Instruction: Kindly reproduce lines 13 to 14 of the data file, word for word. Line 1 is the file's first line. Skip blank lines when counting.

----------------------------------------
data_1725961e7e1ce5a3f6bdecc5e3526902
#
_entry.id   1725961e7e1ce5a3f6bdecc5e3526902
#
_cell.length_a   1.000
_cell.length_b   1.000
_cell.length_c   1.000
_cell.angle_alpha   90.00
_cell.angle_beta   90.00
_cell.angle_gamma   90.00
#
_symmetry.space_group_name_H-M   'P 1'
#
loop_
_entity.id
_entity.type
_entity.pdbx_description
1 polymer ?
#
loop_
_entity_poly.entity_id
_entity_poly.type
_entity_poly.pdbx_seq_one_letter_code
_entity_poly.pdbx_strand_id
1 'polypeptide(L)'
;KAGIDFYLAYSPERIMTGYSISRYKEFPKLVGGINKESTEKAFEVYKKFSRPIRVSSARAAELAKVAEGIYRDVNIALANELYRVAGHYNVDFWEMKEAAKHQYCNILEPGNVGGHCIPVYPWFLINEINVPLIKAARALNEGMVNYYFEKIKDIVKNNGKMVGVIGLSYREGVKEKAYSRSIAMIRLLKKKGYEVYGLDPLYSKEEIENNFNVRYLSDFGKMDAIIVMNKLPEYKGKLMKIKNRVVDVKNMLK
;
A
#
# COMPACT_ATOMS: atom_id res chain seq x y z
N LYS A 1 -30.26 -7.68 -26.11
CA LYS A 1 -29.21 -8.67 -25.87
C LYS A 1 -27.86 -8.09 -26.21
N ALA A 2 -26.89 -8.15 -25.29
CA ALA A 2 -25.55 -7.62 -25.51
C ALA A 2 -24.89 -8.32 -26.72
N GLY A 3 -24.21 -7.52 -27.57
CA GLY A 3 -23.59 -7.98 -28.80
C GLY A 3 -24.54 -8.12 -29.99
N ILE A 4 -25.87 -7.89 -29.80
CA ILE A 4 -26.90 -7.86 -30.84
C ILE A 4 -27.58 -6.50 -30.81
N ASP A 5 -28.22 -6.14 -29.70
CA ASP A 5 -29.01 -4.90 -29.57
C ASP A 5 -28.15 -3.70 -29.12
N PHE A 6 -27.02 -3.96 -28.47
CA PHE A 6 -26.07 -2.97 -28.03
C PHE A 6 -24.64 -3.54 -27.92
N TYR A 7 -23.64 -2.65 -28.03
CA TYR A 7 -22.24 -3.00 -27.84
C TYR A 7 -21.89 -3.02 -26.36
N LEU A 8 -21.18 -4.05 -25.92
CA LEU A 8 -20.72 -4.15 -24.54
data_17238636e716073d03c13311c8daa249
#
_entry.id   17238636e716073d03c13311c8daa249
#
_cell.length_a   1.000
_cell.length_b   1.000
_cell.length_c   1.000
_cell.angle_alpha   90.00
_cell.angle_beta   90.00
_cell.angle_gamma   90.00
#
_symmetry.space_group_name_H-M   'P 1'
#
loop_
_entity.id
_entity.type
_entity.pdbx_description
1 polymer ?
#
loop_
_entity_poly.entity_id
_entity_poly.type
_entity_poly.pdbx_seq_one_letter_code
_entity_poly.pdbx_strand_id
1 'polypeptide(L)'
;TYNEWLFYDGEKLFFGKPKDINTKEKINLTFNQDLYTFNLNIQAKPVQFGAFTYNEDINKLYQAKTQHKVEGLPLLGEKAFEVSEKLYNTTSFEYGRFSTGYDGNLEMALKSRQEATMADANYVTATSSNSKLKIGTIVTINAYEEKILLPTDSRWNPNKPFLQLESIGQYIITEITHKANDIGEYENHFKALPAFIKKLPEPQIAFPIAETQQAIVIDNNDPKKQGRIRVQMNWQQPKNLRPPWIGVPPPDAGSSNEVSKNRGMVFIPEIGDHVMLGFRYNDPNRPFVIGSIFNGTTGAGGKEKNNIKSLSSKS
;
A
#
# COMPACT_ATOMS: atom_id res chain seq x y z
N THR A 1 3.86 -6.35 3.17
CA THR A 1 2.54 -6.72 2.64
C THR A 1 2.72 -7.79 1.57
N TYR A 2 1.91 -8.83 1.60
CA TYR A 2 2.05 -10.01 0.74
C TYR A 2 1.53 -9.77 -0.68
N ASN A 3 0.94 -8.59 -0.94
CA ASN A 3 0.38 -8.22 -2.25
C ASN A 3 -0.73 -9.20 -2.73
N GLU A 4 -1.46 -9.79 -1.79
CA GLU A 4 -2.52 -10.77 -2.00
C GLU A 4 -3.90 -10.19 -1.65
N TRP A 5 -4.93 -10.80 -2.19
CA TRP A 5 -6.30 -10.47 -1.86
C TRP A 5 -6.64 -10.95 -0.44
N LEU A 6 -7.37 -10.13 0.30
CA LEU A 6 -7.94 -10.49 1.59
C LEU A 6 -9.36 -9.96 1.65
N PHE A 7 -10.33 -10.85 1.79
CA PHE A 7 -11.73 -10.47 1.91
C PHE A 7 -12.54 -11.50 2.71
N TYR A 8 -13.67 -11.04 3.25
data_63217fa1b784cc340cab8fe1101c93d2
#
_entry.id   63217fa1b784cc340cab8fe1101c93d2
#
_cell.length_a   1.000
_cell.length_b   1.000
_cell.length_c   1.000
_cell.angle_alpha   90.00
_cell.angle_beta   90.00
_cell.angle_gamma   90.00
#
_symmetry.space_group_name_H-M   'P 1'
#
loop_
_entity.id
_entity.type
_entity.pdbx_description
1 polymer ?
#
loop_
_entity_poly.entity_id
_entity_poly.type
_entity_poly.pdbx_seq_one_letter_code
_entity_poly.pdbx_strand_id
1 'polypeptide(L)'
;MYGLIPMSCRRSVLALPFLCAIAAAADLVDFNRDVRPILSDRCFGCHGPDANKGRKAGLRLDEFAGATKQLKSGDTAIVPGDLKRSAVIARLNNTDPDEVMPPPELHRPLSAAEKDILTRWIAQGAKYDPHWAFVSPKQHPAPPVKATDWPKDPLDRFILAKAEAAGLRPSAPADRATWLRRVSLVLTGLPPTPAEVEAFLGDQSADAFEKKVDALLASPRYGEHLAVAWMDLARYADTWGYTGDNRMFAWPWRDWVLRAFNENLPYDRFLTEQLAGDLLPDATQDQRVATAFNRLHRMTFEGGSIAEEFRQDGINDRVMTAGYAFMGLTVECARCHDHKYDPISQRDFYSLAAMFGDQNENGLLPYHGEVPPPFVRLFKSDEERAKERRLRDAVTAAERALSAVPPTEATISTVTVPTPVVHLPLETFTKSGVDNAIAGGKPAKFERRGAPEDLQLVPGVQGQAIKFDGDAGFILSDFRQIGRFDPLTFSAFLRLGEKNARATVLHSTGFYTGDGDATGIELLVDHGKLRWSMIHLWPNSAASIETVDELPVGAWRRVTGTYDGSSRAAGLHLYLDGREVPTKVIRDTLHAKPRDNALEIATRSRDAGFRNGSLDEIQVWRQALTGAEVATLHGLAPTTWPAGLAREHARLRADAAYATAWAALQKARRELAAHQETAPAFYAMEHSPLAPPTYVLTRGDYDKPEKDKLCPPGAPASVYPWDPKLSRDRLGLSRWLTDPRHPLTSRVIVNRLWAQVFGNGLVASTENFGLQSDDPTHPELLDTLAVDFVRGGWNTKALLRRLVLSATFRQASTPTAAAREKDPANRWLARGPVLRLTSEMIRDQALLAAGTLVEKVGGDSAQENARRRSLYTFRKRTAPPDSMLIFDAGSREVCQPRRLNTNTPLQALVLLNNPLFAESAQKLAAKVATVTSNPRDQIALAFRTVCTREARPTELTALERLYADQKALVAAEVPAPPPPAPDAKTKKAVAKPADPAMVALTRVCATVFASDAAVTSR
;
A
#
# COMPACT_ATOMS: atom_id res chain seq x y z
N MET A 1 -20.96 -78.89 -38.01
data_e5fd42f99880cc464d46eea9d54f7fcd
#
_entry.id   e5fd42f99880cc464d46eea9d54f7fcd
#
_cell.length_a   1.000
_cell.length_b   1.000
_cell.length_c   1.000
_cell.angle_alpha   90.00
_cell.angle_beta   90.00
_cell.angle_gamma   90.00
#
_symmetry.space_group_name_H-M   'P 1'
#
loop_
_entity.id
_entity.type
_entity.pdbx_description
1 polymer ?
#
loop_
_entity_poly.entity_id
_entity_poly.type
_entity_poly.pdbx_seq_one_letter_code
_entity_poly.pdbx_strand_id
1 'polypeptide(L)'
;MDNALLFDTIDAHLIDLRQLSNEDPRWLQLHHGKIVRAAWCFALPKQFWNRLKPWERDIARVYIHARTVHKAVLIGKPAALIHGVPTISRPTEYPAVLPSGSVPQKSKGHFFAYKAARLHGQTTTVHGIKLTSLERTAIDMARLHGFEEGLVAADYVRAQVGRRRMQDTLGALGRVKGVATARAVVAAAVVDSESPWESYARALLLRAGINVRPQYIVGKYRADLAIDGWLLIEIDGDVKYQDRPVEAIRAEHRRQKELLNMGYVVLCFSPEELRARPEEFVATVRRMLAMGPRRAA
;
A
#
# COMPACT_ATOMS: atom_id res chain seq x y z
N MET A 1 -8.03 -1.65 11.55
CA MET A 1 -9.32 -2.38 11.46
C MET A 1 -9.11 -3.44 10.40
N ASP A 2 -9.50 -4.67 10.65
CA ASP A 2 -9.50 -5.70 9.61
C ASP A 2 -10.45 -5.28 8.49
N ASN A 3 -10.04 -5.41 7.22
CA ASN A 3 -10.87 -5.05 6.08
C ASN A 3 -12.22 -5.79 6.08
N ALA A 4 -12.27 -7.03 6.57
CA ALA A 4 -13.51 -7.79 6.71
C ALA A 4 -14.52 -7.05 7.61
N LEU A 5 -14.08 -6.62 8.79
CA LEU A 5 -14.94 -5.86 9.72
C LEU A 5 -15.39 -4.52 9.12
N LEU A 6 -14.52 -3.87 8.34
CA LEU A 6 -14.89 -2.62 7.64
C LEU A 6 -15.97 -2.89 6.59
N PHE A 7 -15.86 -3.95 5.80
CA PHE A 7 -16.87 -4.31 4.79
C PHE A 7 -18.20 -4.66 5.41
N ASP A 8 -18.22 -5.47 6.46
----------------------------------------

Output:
#
loop_